6 Considerations for Adult Behaviour in Kids Sport

Joey PetersBlog2 Comments

Parent Adults Behaving Badly in Kids Sport

Kids Sport: It’s an experience, not a performance

During the Under 11’s game today, I was very conscious of my behaviour. Specially since the challenge of our last blog, I kept quiet as to not interfere with the kids game experience, and whilst I was feeling proud for barely opening my mouth, knowing I was being a good role model of nurturing independent learners, I noticed another behaviour - 

I was clapping. A lot.  I did a lot of clapping. Also the parents clapped. There was a lot of clapping.

And yes, there was a lot of good effort and exciting play happening on the pitch, so that deserves a clap doesn’t it?

Well it got me thinking… You clap a performance. And for kids, sport should not be a performance. It should be an experience

Even worse, if it is a performance, then us adults on the sideline are the audience that the performers are there to impress. Oh no! Adult-centred Warning!!

I stopped Clapping.

Ok, so I may be getting a little extreme to condemn clapping? I definitely don’t want to be an extremist and take the humanness out of relating with the kids.  It’s just that the more I’m involved with kids sport, the more I see it’s moving away from organic, fun play and more towards adult-driven competition and structures that’s putting undue pressure on these young beings. How does one bring awareness and change other than offering an opposite alternative hoping that it might somehow balance out in the middle with the aid of common sense. 

I gave another clap. ‘Good play guys!’ Let’s keep human shall we?

The opposition soon scored a great goal and the young player celebrated with the famous Ronaldo jump and pose. Performance / Experience are they both one and the same?

But it kept me thinking - Even with good intentions of wanting to encourage and support kids, can you see how there’s a deeper message that could impose our ‘adultness’ on the kids? We approve. Entertain us! Having kids play sport to get our approval would be the last thing we’d want. But we want to support them and affirm positive actions don’t we?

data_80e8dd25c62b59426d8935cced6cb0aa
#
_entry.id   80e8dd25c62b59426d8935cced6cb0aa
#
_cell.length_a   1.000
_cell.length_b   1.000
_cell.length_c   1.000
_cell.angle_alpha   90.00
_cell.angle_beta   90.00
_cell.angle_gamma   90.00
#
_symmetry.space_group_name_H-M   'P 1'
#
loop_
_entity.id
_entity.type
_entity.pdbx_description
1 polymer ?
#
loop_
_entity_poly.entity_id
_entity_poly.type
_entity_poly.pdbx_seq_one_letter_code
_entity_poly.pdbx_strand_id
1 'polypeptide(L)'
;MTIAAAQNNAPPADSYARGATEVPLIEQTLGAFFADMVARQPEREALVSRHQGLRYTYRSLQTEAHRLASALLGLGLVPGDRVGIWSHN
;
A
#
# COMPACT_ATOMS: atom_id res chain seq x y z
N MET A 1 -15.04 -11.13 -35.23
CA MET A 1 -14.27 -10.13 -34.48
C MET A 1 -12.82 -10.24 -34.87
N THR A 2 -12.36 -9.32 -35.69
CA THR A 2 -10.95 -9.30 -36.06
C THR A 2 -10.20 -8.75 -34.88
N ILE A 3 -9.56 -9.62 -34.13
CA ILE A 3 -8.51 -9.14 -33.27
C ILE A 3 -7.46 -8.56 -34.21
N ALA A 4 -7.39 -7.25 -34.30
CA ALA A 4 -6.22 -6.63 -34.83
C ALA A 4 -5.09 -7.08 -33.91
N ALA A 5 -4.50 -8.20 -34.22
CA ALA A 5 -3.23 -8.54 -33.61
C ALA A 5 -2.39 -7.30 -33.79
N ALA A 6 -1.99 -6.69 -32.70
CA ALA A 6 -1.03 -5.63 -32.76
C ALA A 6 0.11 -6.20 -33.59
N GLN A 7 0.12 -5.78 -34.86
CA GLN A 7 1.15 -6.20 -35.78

So clap, yell if you want, there’s no right or wrong way. But to keep us thinking, can I risk some extreme ideas so as for hope of bringing back a child-centred, fun, playful experience to organised sport.

6 considerations for adult behaviour in Kids Sport

When applying these considerations,  there’s a big need to wrap them in COMMON SENSE and allow your own INSTINCTS to lead your behaviours in each context and moment with your child / learners.

Give them a try and see if you notice a difference in their experience?

  • #1 Get them TO the experience

    Whether you drive them or arrange to get them there and be picked up, don’t underestimate the SUPPORT and COMMITMENT your giving to your child by getting them TO the experinence.

  • #2 detach to attach

    We need allow the child to detach from us as adults to attach to the experience. They know we will always be there but we empower them with AUTONOMY and CONFIDENCE to face the experience independently and interdependently with their teammates.

  • #3 observe

    As mentioned above, closing our mouth and not calling out means our other senses are heightened. This means we might notice other substitute behaviours of ours (such as clapping!) but more importantly it opens our eyes and ears to observe the child and value their own decisions in relation to the game without judgement.

  • #4 without emotion

    This may seem extreme since we are emotional beings but the point being if we can remain in a neutral, calm state, we again affirm that the experience is theirs and not ours and that whatever they do, it doesn’t affect our emotions, which children can easily internalise.

  • #5 ask not advise

    You might be tempted you give advice on what you saw and what you thought was right or wrong, but try keeping that to yourself and instead ask “How did you go?” as if you have no idea and are only interested on what their experience was.

  • #6 transition

    When it’s time to leave the experience, get to know how the child best transitions from one experience to the next. Do they need quiet time? Do they like to continue the playful mood? Rest? Eat? Helping them transition will affirm a positive memory to be optimistic for the next experience.

About the Author

Joey Peters


A former international footballer with 110 games for Australia (1996-2009) , 3 World Cups (1999,2003,2007) and Olympian (2004), Joey continued in the game through coaching in her home town of Newcastle, NSW. Coaching at senior and youth levels, Joey’s passion has settled in the development context with kids. After much research and experience also in parenting 8 kids, Joey is invested in bringing the Game Play Learn approach to life and bring back the joy and freedom of play to organised sport.

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